During the last years, I used to install a lot of different operating systems, looking for the system that fits my needs best. For example, I tried Microsoft Windows NT (3.51, 4.0 and 5.0 and had a quick look at 5.1), several Linux distributions (e.g. SuSE Linux, RedHat Linux, Debian GNU/Linux and Mandrake Linux), FreeBSD and OpenBSD. We also tried to write our own operating system (we named it “Socratix”), but soon we noticed, that it was an impossible task for us to write a whole operating system (from scratch).

All those systems I tried have their particular advantages, but of course they all have their native disadvantages. And not allowing me to fix these disadvantages (e.g. the Debian Policy is such a disadvantage, I think), makes me become very frustrated of open source software (and the philosophy behind it). So after all, I decided to give NetBSD another try (I had installed NetBSD several times before, for testing reasons, but never get really close to it). After reading Federico Lupi’s excellent NetBSD Guide I fetched the NetBSD distribution, created an iso image out of it and burned it onto a cd. Starting off the very straight-forward installation procedure, I was very pleased with NetBSD. It allows to me to do exactly what I want to do, nothing more, and nothing less. The base system is very clean and includes only the main parts of the system, so soon I decided to fetch a recent pkgsrc.tar.gz and installed some packages (I cannot live without perl ;-). The only thing I’m still missing about pkgsrc is a tool like portupgrade; it is currently been worked on, and e.g. pkg_hack does nearly everything portupgrade does, but you know It doesn’t work unless it’s right :-).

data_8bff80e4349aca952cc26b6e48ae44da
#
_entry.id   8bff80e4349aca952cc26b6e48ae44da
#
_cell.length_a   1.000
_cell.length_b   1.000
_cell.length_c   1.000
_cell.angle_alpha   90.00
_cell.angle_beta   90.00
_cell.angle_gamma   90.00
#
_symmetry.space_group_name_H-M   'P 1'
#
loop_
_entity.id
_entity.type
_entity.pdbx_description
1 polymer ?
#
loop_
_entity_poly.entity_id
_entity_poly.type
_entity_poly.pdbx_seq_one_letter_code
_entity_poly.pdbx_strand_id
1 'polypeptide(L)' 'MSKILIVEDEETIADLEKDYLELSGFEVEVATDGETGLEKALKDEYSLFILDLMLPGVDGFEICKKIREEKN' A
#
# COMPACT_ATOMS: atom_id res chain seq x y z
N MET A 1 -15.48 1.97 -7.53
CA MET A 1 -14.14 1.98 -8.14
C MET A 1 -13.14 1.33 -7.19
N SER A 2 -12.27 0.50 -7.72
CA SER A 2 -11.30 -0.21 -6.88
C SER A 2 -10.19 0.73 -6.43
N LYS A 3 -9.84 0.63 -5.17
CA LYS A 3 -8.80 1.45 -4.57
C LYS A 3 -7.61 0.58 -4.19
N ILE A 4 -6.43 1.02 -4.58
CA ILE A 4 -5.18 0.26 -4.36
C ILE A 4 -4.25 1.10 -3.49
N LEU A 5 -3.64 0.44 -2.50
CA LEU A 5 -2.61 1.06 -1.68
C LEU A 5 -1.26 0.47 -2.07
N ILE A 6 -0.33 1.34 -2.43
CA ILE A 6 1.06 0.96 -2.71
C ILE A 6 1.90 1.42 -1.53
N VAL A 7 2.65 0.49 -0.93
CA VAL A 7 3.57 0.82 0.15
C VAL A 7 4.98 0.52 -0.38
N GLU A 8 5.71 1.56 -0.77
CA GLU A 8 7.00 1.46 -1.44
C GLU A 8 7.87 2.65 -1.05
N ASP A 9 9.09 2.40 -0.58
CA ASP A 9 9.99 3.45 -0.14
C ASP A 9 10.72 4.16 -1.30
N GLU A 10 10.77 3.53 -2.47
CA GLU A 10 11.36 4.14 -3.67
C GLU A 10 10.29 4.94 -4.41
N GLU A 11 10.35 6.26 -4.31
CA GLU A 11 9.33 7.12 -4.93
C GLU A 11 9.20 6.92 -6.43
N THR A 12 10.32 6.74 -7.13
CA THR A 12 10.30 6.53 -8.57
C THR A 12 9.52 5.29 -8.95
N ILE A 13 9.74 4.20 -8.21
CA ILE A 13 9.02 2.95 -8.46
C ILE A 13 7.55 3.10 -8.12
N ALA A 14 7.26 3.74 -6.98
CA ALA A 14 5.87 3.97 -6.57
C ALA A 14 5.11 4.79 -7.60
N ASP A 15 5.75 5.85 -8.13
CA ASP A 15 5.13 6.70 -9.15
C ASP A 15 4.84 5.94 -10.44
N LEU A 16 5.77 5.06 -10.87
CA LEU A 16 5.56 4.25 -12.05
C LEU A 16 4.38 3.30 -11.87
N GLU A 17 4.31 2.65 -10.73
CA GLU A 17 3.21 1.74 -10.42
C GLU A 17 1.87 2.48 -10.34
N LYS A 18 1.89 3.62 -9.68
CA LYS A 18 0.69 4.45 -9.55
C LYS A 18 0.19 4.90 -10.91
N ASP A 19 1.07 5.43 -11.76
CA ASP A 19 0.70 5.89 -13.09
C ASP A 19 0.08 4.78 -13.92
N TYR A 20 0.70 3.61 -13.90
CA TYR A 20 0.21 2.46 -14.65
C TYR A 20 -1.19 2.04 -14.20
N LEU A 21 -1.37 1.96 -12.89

After all, I think the main reason for using NetBSD is its clean design and clean development model. The problem with the mainstream operating systems such as GNU/Linux is that people always want to have the newest features, and so the main goal is to get this features implemented as soon as possible, without the need to get a clean implementation. With NetBSD, you may get this features up to one or two years later, after somebody worked out a clean and stable implementation and a lot of testing was done on it. And when you get it, you can be sure, it works! So, now you know, why I prefer NetBSD, and what about you? Are you still loosing time getting your Linux distribution to work? Tired of fixing Debian package dependencies everytime you type apt-get dist-upgrade? So, maybe you should give NetBSD a try, but beware of making the wrong decision: NetBSD is no mainstream operating system, so if you always want to get the latest (unstable) features, you’re better off not choosing NetBSD to run your computer!

And last but not least: NetBSD rules :-).